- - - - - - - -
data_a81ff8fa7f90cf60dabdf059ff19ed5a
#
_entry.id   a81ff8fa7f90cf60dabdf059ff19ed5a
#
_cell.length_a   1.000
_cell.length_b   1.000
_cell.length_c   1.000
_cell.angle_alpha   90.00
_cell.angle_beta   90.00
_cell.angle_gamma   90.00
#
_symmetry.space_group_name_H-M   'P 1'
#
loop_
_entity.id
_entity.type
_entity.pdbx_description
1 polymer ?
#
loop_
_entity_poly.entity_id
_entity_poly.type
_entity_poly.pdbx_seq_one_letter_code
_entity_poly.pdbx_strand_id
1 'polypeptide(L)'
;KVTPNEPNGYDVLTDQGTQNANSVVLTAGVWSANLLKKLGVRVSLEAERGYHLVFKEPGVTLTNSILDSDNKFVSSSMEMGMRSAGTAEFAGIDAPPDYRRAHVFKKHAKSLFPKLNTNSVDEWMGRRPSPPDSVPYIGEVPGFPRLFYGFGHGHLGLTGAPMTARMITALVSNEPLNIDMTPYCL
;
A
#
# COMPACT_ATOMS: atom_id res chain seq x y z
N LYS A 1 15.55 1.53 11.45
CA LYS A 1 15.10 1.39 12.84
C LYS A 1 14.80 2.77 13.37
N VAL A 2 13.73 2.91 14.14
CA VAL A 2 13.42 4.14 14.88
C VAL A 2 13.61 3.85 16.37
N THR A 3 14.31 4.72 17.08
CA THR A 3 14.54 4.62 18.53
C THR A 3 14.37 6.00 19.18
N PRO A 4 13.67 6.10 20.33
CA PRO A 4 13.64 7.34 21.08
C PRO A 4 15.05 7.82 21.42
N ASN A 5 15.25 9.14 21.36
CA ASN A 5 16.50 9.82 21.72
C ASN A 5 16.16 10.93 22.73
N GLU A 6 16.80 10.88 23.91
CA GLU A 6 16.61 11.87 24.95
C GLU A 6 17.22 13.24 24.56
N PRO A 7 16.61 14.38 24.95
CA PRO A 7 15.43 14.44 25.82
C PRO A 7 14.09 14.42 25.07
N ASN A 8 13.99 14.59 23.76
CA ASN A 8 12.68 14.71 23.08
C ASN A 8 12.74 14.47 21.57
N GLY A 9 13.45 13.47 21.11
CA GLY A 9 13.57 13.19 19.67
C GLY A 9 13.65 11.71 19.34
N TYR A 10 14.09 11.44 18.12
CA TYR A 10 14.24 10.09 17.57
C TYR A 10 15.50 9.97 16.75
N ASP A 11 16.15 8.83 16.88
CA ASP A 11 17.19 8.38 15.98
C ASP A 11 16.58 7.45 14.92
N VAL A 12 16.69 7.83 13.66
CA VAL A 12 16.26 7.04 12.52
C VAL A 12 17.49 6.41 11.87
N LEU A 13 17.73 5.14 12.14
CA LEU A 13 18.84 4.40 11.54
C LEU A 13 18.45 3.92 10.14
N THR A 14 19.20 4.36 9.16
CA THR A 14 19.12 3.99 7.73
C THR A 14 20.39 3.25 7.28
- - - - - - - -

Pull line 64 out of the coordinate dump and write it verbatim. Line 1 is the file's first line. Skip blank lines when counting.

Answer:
N VAL A 12 16.69 7.83 13.66